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Bhutan's Role in the Modern World

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Bhutan’s Role in the Modern World
The Kingdom of Bhutan may be a small and remote country, but it does play a considerable role in the modern world due to its hydroelectricity, national happiness, and their preservation of their land and culture.
According to CIA World Factbook, Bhutan ranks 6th in the world from generating electricity with hydroelectric plants. Karma Tshewang, chief engineer of Bhutan’s Department of Hydropower said, “As a small country with a small population, we don’t have many resources. Hydropower is a strategic resource that can take care of the country’s future in terms of sustainable development.” As stated in International Finance Cooperation, Bhutan’s Tala Hydropower Power Plant transferred energy to India’s power grid in Bhutan with an understanding that most of the power produced would go to India to meet their needs, but it would also benefit the Bhutanese government’s income. This is very advantageous because India is one of many manufacturers in the world, so even though Bhutan is a small country they are leaving their mark on the world through another country. On the contrary, according to BBC News, Bhutan’s citizen’s are being considered as the happiest in the world. The article says, “The country measures the quality of life of its people by their happiness, widely known as Gross National Happiness (GNH), rather than by its Gross National Product (GNP), striking a balance between the spiritual and material.”
According to Gross National Happiness, GNH is a different take at what could be global and national development. Part of what makes Bhutan so distinct from other countries is how loyal they are into following the disciplines that make up GNH. The Bhutanese have always wanted to preserve their vibrant culture, keeping it very exclusive even to tourists. "Our tourism policy has always been high value and low impact. The policy we have followed so far has served us well. We feel that environmentally, culturally and sustainability-wise we cannot afford to have mass tourism in Bhutan," said Chhimmy Pem, head of marketing at the Tourism Council of Bhutan. Bhutan did not launch television service or the Internet until 1999 and remained very isolated until around 1970’s according to BBC News. Although they may not be in the front of the present day when it comes to technology, their place in the world could be trying to care for the beauty and history of their land and its people. This tiny and exclusive country may not contribute a whole lot to technology and determining the modern world, but Bhutan has given us what they have and shared with us their working happiness and preservation of their dynamic culture.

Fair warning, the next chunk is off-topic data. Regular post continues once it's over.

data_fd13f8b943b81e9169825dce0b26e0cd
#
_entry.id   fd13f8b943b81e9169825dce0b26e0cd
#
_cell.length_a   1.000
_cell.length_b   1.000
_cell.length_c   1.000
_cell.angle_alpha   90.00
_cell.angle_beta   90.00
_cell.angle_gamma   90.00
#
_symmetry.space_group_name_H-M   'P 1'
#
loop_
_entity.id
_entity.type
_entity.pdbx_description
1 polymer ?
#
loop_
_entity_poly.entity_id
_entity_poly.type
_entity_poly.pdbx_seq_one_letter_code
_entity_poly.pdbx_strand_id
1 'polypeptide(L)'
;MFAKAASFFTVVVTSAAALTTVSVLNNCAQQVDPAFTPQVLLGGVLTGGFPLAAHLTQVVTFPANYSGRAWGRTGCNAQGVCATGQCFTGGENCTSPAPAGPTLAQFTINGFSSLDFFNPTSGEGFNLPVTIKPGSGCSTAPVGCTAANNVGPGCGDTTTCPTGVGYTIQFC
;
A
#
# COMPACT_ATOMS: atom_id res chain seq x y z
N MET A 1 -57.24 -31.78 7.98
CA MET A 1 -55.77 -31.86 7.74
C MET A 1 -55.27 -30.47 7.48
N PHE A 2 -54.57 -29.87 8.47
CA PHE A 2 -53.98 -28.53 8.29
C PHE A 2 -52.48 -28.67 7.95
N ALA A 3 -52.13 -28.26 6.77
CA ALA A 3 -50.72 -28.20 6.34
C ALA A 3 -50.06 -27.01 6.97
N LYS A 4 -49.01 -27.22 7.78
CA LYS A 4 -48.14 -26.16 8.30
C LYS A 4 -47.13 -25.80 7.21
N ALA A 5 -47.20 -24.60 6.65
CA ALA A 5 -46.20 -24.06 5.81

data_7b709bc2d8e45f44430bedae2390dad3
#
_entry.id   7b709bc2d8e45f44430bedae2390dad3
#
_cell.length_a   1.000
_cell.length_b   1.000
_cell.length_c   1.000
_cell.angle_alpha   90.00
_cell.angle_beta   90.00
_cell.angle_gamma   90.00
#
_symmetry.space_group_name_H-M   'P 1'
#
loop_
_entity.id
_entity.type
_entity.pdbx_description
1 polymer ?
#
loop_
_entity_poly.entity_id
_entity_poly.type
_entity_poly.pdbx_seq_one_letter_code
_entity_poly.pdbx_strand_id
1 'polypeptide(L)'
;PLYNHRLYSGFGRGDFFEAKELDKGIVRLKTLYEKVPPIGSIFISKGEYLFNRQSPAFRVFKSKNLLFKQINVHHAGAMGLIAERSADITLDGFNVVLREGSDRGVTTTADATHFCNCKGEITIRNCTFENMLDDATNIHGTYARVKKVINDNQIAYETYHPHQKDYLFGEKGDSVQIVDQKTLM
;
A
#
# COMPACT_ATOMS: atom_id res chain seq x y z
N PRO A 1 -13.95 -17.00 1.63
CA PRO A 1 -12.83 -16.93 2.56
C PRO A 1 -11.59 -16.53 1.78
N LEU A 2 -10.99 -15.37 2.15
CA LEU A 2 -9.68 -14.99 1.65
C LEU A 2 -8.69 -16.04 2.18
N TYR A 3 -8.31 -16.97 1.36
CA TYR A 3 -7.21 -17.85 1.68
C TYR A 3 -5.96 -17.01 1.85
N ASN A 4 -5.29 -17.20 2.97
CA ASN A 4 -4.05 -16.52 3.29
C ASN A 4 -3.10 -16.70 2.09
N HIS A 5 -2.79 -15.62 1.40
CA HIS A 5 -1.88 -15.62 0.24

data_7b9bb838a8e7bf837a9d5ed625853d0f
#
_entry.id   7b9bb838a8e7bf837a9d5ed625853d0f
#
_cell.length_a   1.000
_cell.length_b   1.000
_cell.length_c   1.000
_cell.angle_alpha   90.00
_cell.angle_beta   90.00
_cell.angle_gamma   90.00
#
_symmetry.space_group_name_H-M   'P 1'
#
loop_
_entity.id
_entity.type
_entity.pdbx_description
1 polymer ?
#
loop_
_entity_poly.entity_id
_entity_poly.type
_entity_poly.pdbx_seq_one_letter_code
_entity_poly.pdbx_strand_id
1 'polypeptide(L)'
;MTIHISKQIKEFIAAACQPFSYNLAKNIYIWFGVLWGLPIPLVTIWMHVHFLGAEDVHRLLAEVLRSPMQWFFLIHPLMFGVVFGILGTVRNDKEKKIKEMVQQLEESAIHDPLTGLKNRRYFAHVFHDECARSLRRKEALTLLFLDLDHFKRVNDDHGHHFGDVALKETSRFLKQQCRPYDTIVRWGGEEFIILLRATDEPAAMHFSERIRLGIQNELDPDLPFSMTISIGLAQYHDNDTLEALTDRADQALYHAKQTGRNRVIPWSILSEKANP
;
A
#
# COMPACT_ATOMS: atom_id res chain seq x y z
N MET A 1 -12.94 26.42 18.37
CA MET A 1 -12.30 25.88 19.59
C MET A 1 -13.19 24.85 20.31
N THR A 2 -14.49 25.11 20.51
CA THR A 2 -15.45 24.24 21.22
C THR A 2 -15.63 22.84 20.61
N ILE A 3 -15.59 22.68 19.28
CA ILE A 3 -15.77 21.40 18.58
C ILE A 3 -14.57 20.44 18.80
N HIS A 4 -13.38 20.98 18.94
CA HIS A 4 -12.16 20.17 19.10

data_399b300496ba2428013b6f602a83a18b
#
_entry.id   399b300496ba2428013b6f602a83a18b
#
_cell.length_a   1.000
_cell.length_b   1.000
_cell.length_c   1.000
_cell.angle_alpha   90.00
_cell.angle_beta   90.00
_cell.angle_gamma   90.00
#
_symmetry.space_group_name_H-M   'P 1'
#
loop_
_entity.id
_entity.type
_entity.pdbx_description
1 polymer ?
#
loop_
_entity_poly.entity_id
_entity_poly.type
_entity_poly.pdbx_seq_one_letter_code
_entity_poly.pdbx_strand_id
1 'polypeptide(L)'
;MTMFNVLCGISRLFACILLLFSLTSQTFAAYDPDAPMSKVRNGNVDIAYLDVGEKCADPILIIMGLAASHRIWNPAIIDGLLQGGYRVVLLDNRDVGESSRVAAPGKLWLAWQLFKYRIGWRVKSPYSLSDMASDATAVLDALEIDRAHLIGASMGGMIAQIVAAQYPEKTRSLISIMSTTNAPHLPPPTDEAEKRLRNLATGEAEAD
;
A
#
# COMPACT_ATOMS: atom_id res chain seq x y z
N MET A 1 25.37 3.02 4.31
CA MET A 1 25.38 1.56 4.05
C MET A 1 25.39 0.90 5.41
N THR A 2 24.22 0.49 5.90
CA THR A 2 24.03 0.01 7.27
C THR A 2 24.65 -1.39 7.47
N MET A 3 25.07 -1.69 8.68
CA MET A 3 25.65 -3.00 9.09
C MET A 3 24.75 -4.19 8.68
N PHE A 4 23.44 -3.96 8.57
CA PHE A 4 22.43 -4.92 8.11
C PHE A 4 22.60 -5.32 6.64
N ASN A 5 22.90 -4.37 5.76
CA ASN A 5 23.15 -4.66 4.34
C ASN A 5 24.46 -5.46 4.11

Works Cited
"Bhutan Facts, Bhutan Flag -- National Geographic." National Geographic. N.p., n.d. Web. 21 Aug. 2014.
"CIA World Factbook Bhutan." Central Intelligence Agency. Central Intelligence Agency, n.d. Web. 21 Aug. 2014.
"ELECTRICITY: Bhutan Prospers by Exporting 'sustainable' Energy." ELECTRICITY: Bhutan Prospers by Exporting 'sustainable' Energy, but Some Doubt That It Is. N.p., n.d. Web. 21 Aug. 2014.
Harris, Gardiner. "Index of Happiness? Bhutan’s New Leader Prefers More Concrete Goals." The New York Times. The New York Times, 04 Oct. 2013. Web. 22 Aug. 2014.
"Linking Power Supply To Jobs: Estimating Employment Effects of Powerlinks Transmission Limited Project India and Bhutan." IFC. International Finance Cooperation, n.d. Web. 21 Aug. 2014.
Mustafa, Nadia. "What About Gross National Happiness?" Time. Time Inc., 10 Jan. 2005. Web. 21 Aug. 2014.
"Reality Hits Charming Bhutan." BBC News. N.p., n.d. Web. 21 Aug. 2014.…...

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